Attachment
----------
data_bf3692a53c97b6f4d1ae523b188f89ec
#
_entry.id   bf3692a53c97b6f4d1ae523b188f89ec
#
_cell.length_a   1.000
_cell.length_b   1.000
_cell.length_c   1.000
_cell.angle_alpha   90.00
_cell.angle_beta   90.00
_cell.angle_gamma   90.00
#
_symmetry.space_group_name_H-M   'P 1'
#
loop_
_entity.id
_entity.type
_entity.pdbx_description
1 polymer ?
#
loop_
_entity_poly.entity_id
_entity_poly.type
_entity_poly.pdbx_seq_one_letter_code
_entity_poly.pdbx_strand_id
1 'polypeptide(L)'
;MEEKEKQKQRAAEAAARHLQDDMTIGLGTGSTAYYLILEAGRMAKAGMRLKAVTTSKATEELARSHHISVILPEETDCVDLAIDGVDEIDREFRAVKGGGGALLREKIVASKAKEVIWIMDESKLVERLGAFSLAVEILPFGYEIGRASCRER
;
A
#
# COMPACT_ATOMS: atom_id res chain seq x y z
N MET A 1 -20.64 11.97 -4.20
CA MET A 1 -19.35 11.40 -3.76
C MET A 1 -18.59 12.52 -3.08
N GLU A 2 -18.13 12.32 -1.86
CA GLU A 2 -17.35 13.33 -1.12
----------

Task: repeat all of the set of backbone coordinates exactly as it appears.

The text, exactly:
data_bf3692a53c97b6f4d1ae523b188f89ec
#
_entry.id   bf3692a53c97b6f4d1ae523b188f89ec
#
_cell.length_a   1.000
_cell.length_b   1.000
_cell.length_c   1.000
_cell.angle_alpha   90.00
_cell.angle_beta   90.00
_cell.angle_gamma   90.00
#
_symmetry.space_group_name_H-M   'P 1'
#
loop_
_entity.id
_entity.type
_entity.pdbx_description
1 polymer ?
#
loop_
_entity_poly.entity_id
_entity_poly.type
_entity_poly.pdbx_seq_one_letter_code
_entity_poly.pdbx_strand_id
1 'polypeptide(L)'
;MEEKEKQKQRAAEAAARHLQDDMTIGLGTGSTAYYLILEAGRMAKAGMRLKAVTTSKATEELARSHHISVILPEETDCVDLAIDGVDEIDREFRAVKGGGGALLREKIVASKAKEVIWIMDESKLVERLGAFSLAVEILPFGYEIGRASCRER
;
A
#
# COMPACT_ATOMS: atom_id res chain seq x y z
N MET A 1 -20.64 11.97 -4.20
CA MET A 1 -19.35 11.40 -3.76
C MET A 1 -18.59 12.52 -3.08
N GLU A 2 -18.13 12.32 -1.86
CA GLU A 2 -17.35 13.33 -1.12